Wrapped up in Books: Little Presents from the Internet

I’ve recently received three short books in the mail (after I ordered them and paid for them).

The Readies, Bob Brown – This book was originally printed in an edition of only 150 copies, and has been out of print ever since. Now, thanks to Rice University Press’s new print-on-demand model and the Literature by Design series, you can get a perfect bound facsimile edition for around twenty dollars. Or you can read it for free online, though in what seems to be a deliberately uninviting format. This is either the future of publishing or another sign of the death of the book. Actually I think those are both the same thing.

The Golden Age of Paraphernalia, Kevin Davies – From my admittedly idiosyncratic perspective, Kevin Davies clearly declares his poetic lineage on page 4 of this book, when he abruptly ends a section of his poem with the phrase “So that,” followed by a colon. An inauspicious looking phrase on its own, but Poundians (I wrote a dissertation chapter on Pound and even published my one article out of it) will recognize it as the ending of canto 1 and the indisputable (I said indisputable, dammit!) high point of The Cantos. It might place this book squarely in the line of syncretic, pointillist verbal collage that stretches from Pound through Zukovsky and Olson to contemporary practitioners like Susan Howe or Mi Young Kim.

Except that Davies doesn’t actually end anything with the phrase “So that.” The page ends there, and a different poem appears on the next page, but the “so that” poem actually resumes two pages later with a line about zucchini. This is Davies’s primary innovation: his poems not only collide fragments of heterogeneous discourse, they actually collide with one another, interrupting each other from page to page and sometimes even on the same page. It’s a gimmicky-sounding device that produces surprisingly durable effects, as if the familiar disjunctive techniques of modernism had suddenly sprouted a third dimension, like a Miró painting that, when touched, actually turns out to be a Calder mobile.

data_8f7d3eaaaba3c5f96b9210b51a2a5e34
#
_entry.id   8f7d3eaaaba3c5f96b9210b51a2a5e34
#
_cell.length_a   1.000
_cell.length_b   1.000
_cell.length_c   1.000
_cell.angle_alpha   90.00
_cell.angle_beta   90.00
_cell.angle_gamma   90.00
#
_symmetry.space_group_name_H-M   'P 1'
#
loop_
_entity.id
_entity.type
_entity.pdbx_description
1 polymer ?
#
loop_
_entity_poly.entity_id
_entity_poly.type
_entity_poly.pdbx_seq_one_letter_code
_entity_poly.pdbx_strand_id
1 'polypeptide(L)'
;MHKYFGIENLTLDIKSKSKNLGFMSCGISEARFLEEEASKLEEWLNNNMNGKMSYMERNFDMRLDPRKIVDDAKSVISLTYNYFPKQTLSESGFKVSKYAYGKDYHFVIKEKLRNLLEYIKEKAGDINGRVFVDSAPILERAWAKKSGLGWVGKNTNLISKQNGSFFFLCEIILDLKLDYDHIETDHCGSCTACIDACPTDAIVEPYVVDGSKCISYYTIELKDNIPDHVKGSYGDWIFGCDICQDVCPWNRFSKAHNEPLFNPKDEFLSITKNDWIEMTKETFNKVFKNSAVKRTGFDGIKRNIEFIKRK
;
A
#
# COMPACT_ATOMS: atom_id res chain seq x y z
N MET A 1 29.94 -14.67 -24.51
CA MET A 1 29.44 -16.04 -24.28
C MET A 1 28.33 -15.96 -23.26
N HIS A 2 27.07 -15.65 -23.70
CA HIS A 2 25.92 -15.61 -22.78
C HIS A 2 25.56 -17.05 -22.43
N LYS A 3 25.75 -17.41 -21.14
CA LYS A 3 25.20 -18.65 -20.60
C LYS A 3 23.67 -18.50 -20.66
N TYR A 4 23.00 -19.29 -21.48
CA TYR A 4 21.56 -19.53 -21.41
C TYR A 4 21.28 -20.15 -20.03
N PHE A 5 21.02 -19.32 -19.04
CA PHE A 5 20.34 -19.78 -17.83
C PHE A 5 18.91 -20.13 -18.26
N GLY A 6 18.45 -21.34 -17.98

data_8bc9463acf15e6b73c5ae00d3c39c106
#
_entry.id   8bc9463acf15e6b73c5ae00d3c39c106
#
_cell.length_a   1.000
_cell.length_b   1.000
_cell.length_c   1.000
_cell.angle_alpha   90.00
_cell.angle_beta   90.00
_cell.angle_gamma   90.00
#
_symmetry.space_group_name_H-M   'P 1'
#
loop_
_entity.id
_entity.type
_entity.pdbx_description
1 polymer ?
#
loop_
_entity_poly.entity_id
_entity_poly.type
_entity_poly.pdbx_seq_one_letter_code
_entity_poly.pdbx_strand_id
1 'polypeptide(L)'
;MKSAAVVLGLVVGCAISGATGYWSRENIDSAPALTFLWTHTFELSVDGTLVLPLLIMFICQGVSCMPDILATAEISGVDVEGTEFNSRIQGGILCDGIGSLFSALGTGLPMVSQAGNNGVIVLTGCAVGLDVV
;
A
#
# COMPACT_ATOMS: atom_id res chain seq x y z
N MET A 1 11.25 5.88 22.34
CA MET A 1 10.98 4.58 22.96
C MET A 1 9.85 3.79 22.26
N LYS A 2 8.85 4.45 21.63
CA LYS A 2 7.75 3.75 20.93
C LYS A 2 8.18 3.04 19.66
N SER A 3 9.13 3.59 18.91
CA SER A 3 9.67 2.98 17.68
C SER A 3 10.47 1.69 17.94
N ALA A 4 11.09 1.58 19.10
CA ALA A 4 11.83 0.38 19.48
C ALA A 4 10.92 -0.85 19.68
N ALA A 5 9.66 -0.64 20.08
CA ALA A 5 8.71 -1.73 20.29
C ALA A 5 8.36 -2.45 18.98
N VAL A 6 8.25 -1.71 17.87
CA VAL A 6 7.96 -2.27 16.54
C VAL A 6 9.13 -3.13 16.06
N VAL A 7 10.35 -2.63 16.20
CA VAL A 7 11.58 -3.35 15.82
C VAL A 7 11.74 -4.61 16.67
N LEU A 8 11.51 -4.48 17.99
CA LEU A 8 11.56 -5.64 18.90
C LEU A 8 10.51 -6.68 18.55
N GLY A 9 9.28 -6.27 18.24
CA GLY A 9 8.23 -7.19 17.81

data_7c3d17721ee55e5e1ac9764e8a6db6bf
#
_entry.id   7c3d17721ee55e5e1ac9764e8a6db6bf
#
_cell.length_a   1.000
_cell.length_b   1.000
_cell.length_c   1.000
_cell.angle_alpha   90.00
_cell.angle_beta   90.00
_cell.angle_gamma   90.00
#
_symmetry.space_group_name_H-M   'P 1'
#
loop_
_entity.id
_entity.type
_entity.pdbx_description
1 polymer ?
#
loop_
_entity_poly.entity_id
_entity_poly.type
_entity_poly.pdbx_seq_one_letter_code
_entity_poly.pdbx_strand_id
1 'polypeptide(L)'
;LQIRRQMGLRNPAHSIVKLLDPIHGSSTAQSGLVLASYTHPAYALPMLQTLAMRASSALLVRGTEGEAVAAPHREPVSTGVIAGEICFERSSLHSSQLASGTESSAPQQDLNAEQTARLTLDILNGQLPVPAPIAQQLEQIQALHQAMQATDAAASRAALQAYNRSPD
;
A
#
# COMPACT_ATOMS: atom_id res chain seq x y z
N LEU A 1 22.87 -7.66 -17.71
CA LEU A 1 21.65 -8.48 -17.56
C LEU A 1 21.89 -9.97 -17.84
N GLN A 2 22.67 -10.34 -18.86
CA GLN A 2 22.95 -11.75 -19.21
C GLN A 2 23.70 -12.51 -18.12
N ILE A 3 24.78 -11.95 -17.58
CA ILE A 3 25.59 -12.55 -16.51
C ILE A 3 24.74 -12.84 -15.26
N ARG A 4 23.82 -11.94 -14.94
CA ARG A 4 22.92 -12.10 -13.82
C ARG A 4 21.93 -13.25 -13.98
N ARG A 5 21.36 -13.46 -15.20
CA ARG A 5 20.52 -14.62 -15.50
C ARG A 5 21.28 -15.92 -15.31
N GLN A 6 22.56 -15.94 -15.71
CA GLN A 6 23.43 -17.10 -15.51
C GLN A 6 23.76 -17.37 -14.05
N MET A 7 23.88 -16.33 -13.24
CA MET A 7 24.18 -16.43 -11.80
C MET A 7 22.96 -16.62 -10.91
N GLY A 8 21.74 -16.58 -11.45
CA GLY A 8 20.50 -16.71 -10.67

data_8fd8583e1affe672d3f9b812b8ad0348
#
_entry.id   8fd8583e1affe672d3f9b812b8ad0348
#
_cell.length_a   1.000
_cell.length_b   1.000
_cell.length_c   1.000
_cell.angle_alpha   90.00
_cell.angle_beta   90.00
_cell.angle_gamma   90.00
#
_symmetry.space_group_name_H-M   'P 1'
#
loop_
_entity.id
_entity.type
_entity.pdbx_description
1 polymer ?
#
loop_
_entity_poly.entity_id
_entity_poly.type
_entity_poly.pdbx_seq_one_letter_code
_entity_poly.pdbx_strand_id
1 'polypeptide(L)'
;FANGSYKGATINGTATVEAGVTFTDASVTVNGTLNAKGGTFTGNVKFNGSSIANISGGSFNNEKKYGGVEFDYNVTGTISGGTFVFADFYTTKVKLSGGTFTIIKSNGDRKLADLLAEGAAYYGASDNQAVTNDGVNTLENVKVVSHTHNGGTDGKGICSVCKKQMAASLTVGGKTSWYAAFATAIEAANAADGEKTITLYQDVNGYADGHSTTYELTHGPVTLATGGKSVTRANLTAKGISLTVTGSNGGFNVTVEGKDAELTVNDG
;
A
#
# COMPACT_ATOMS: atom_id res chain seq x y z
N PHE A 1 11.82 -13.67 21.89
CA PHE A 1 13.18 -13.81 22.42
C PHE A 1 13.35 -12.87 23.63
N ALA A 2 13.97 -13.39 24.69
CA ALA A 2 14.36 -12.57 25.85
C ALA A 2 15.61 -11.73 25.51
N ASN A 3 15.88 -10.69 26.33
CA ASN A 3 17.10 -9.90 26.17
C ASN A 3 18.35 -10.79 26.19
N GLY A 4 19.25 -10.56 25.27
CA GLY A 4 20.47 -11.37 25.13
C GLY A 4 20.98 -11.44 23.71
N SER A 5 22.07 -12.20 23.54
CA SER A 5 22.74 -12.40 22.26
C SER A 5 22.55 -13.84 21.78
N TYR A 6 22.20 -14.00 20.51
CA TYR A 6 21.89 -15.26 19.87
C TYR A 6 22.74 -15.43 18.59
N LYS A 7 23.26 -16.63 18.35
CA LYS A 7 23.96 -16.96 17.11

With his allusions to MapQuest and scanning the Times, it’s tempting to describe Davies as a post-Flarf Pound, more interested in synchrony than in history, in discursive cacophony than in divine order. But there’s something of a baroque harmony in Davies’s polyphonic fugue—especially in the way the poems trail off one by one, finally leaving a lone voice to close things out—that seems too consonant, too faithful to the seriousness of poetry, to be anything other than resolutely modernist. This is, perhaps, the decadence of an already decadent style, the disjunctive tendencies of modernism involuting on themselves in a tail-swallowing act that can only be done once. But this time anyway, it definitely works.

Shoplifting from American Apparel, Tao Lin – Sort of like a Hemingway story for slacker hipsters with autism.

Most of you will think that sounds terrible but I actually really enjoyed this book. It did make me think that Tao Lin’s style must work better in short(er) forms, though, and I will probably read one of his collections of short stories or poetry later. It also made me think that it is very hard to read much Tao Lin without compulsively imitating him, at least a little. The “comments” at his “blog” seem to “bear this out.”